Italian Shipwreck: Cruise Liner May Remain for 10 Months
(GIGLIO, Italy) -- The Costa Concordia cruise ship that partially capsized off the Tuscan coast earlier this month may not be removed until the end of 2012. This news comes as rough water again hampered the latest recovery operations.
Officials announced Sunday that it may take 10 months to remove the ship off the port of the island of Giglio. The beginning of operations to remove 500,000 gallons of the ship's fuel was halted after the cruise liner moved an inch-and-a-half over six hours, shoved by waves reaching as high as three feet.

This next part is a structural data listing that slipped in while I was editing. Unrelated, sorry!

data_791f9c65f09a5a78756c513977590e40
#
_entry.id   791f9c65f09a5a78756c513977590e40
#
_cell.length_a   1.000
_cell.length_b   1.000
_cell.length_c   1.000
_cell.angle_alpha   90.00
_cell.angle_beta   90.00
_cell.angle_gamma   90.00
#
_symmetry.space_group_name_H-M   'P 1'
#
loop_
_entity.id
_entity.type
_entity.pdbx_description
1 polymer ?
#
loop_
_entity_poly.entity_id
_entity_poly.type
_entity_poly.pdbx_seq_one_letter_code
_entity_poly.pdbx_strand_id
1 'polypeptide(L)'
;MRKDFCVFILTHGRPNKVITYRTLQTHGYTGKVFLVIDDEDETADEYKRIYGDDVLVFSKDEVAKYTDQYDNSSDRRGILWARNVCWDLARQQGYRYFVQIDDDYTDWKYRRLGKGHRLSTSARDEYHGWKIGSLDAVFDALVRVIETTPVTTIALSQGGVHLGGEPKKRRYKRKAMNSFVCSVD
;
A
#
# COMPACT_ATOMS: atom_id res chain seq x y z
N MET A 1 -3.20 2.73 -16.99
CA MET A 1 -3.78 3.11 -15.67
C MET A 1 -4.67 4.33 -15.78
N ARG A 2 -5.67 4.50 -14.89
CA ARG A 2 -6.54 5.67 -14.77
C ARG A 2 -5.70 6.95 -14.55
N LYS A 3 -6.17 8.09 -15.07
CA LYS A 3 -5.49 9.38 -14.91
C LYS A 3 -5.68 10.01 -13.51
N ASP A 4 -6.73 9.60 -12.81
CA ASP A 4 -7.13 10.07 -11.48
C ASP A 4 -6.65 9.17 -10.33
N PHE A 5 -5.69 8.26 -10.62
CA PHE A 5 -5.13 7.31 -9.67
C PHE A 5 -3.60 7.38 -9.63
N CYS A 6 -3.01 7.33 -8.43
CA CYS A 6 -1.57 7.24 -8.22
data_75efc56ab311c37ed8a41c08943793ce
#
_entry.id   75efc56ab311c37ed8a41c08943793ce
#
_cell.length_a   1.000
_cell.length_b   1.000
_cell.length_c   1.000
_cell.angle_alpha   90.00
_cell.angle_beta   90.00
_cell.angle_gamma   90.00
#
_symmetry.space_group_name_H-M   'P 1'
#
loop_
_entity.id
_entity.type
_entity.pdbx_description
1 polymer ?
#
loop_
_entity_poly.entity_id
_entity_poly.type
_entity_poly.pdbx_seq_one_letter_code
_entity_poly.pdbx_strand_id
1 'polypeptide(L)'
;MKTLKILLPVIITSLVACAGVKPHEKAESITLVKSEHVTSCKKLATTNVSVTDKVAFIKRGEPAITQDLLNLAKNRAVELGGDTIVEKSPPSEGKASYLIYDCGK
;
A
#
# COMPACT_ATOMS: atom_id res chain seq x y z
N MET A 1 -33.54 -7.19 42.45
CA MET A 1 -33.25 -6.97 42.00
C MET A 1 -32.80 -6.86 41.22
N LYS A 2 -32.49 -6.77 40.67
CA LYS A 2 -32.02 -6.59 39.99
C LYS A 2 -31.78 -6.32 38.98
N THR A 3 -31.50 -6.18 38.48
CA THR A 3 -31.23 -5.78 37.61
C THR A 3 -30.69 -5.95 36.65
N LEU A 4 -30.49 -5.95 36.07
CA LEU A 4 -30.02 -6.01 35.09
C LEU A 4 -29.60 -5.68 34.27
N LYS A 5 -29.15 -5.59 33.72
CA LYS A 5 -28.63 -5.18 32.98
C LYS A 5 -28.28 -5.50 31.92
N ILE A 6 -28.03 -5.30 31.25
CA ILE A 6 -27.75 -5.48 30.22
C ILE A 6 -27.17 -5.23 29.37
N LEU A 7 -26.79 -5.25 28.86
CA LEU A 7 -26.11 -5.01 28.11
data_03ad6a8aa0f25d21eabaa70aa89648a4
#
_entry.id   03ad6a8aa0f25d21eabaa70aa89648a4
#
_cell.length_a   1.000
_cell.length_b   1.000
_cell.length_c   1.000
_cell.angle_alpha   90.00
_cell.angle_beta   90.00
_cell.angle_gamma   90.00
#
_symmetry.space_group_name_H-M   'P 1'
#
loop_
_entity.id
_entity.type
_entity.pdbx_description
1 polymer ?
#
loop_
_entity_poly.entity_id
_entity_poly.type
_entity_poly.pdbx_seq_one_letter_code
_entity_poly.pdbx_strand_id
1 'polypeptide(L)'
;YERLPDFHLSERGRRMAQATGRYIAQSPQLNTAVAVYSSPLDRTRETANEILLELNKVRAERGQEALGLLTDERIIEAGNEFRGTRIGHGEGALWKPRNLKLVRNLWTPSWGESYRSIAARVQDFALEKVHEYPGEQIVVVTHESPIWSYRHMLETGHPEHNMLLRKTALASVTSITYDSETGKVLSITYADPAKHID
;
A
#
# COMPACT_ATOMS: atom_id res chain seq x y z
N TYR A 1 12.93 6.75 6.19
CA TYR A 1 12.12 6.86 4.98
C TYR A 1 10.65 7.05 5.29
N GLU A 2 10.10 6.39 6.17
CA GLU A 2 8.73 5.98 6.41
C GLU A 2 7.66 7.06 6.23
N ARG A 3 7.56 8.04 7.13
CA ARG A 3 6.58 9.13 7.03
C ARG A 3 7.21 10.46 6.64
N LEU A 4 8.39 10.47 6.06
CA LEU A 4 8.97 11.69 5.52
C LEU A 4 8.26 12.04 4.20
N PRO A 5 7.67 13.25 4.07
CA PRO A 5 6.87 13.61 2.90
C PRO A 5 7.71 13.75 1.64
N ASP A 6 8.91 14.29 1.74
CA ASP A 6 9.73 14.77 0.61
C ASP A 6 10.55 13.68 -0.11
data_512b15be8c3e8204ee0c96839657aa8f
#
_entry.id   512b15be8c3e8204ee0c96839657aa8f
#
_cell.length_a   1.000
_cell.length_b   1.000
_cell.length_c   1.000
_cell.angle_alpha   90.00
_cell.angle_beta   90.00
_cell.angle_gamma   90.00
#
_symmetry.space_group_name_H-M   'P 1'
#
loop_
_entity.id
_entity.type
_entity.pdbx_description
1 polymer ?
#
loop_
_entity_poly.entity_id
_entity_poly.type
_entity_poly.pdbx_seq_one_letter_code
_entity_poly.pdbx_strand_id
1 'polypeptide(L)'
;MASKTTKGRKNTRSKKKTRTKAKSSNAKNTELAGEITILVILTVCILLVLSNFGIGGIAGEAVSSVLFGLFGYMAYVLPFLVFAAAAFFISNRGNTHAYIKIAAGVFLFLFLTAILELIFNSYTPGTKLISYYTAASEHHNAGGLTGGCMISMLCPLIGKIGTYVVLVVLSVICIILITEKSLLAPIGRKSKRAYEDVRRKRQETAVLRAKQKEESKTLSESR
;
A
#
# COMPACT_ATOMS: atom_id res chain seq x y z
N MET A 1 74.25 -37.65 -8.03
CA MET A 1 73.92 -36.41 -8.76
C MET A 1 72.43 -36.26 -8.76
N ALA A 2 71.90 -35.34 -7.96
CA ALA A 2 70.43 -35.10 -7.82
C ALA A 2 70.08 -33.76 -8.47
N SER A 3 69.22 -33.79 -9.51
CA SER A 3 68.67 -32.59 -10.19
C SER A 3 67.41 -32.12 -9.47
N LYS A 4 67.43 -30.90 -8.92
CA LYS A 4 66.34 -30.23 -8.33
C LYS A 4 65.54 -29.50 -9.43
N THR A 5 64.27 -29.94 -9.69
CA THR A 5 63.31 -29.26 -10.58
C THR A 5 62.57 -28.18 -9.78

Only once the fuel is removed can work begin on removing the ship, either by raising it in one piece or cutting it up and towing it away as a wreck.
On Saturday, the body of Peruvian crew member Erika Soria Molina was found, raising the death toll to 17; 16 crew members and passengers remain missing.
One of the bodies brought from the sunken vessel has yet to be identified. Among those missing are Americans Gerald and Barbara Heil from White Bear Lake, Minn.
For now, the immediate focus is on the environment and the removing of half a million gallons of diesel fuel from the ship's tanks before it leaks out. Officials said pumping may now not begin until midweek.
So far no leakage has been reported in the area, which is a protected marine sanctuary and popular scuba diving area.
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